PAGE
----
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A Journey That Changed My Life
Them: So what have you done?
Me: Bachelor’s in Electronic Engineering.
Them: And what do you do?
Me: *a bit hesitantly* I write.
You must be wondering why I hesitate. Well, because I know the next statement. (I don’t predict that, I KNOW that!)
Them: But why? Why do you write when you have such a prestigious degree?
Me: Because I enjoy writing. That’s how I express myself. It gives me freedom. It makes me feel good. It makes me feel real. That’s how I connect with the world. That’s how I satisfy the person within me. I don’t write to just make money. I write to feel assured, to quench that thirst of learning, to vent whatever there’s inside me.
I wish I could say it all to them. But I don’t. Because they’ll never understand. They’ll continue arguing with that smirk on their faces. Don’t think I’ve never tried explaining. I did, honestly. But what comes next just depresses me more. So I quit. I quit explaining. So how do I actually answer their question?
Me: Well, probably because I couldn’t find any engineering job.
Them: Oh, sad. Let me see if I can find you a good job.
Me: *So there’s another addition to the list of the people pitying me*
And that’s the story of my life.
Yes, educationally, I am an engineer, but professionally, I am a writer.
What made me make this transition? Probably nothing. Or may be everything.
I’ve been an avid reader since I remember. It started from those childhood storybooks borrowed from a local library. Then came comics, weekly magazines, novels, autobiographies and what not. When you read a lot, you feel a certain urge to write something, anything.
In an attempt to fulfill this urge, I became the editor of my college magazine. No one told me back then that people feel sorry for you when you work as a professional writer. I would have believed them if they did. That was the time before J. K. Rowling. I am not saying I’m as good as her (no comparison intended), but a single mom made it big with the idea of a book that occurred to her while traveling on a train. She created an entirely new world and proved that good writing can do wonders, not just for the writer him/herself, but for their readers as well.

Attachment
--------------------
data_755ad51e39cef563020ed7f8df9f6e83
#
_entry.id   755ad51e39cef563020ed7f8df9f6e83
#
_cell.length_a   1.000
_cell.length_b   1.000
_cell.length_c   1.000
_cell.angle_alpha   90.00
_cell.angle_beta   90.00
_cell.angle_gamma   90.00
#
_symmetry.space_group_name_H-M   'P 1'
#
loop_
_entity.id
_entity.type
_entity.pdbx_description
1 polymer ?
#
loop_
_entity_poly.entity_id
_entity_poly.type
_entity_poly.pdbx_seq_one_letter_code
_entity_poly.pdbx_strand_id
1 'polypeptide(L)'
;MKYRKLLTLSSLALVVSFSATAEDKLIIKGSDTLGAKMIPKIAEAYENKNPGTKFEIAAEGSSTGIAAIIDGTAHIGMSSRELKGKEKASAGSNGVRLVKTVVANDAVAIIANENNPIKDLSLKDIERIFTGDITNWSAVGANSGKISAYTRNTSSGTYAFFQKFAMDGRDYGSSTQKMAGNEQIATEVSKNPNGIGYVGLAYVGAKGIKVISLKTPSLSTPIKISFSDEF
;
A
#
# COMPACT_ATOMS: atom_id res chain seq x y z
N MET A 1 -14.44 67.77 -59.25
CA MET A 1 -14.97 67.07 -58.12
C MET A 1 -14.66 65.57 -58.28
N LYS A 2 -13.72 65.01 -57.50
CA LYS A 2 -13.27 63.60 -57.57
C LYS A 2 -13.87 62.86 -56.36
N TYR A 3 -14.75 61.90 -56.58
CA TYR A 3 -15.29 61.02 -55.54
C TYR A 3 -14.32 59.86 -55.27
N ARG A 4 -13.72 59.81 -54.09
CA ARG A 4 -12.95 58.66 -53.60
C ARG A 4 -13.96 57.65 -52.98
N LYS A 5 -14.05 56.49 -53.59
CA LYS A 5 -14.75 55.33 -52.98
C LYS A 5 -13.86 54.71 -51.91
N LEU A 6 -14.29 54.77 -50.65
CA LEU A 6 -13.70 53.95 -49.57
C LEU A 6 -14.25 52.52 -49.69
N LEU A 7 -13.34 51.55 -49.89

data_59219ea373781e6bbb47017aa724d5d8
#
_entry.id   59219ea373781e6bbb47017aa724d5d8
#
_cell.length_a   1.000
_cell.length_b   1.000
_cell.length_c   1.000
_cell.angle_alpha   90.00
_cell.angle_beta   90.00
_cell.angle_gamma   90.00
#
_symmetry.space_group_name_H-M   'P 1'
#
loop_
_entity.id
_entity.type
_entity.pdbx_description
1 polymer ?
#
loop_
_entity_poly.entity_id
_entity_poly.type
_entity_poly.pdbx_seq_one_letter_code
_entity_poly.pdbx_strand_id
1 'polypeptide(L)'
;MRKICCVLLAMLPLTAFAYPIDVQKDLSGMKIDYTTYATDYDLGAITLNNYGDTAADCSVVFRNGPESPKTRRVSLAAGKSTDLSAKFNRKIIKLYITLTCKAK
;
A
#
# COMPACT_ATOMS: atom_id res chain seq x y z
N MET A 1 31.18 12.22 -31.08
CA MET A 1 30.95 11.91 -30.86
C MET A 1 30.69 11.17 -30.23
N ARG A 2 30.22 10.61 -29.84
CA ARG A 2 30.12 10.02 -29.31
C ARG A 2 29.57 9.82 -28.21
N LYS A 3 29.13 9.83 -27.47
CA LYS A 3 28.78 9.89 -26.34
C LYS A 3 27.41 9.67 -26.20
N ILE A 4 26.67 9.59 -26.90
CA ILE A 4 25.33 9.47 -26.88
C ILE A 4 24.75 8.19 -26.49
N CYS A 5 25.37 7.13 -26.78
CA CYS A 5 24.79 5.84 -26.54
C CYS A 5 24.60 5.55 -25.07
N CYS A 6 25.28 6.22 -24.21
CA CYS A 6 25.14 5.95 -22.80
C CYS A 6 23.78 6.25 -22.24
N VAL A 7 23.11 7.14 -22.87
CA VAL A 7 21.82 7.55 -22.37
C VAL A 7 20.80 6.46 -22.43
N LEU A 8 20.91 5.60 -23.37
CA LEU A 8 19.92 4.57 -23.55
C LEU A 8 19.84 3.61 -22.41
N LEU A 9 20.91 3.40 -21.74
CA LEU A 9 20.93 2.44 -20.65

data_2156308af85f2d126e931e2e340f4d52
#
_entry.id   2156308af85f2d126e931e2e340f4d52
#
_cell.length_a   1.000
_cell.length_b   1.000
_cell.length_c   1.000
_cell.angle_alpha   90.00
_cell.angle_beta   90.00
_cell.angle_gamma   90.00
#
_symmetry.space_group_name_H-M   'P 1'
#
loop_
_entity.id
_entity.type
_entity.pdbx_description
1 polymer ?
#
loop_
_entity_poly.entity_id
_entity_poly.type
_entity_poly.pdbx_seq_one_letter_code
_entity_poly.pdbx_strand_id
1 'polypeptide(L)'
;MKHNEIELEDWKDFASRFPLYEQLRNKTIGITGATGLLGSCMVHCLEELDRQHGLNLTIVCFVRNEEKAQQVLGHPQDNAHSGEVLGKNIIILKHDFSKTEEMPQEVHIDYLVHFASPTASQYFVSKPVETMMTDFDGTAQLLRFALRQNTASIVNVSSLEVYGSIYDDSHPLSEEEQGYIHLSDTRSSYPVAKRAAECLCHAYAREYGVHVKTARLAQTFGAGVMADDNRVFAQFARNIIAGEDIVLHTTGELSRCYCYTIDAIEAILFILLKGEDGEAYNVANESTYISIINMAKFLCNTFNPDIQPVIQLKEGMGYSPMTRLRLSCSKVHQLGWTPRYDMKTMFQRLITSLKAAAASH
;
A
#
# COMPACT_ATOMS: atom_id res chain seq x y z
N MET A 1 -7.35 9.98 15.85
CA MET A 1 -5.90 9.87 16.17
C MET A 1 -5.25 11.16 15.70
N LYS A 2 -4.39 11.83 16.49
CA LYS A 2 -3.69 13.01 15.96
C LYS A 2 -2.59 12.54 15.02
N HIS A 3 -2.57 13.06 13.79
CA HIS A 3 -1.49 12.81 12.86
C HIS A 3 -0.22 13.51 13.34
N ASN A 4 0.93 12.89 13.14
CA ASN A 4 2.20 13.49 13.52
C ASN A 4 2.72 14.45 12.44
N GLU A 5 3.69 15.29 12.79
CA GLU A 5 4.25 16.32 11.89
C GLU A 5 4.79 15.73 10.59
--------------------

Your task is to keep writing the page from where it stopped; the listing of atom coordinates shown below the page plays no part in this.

Anyways, at that time, I thought you need a good (read: proper) degree to do well in this competitive world. I, like many people around me, was of the opinion that you need to be “PROFESSIONAL” to be successful. And professional means a doctor, engineer, teacher, lawyer, or may be a journalist.
And so I graduated from one of the best engineering colleges of the country. I got good grades, good GPA. I got my first job as an engineer. And then it struck me – Am I really an engineer? My friends were, but I wasn’t. I knew the concepts; I could simplify circuits using Kirchhoff’s Laws, Norton’s Theorem or Superposition Theorem, I could design PCBs, I had coding skills, I could apply digital circuit design concepts. But it didn’t intrigue me. It didn’t give me that inner satisfaction that you should have to feel worthwhile.
And then I turned towards the passion that I had left somewhere behind me – writing. I heard it all, “Oh poor her, she couldn’t get any engineering job,” “ she would switch back to engineering as soon as she finds a highly paid job,” “her current organization is paying her well, that’s why she is working as a writer,” “why are you wasting your engineering skills?”, “when will you find an actual job?” (The last one gets the prize!)
But it wasn’t about salary. It wasn’t about not getting any engineering job. It was about me, my passion, my interest, my satisfaction. Engineering made me a better professional, but writing made me a better person. So here I am – still writing after five years of my graduation. And hope to continue doing that for the years to come.
You are what you are. I am a writer and no one can take that away from me.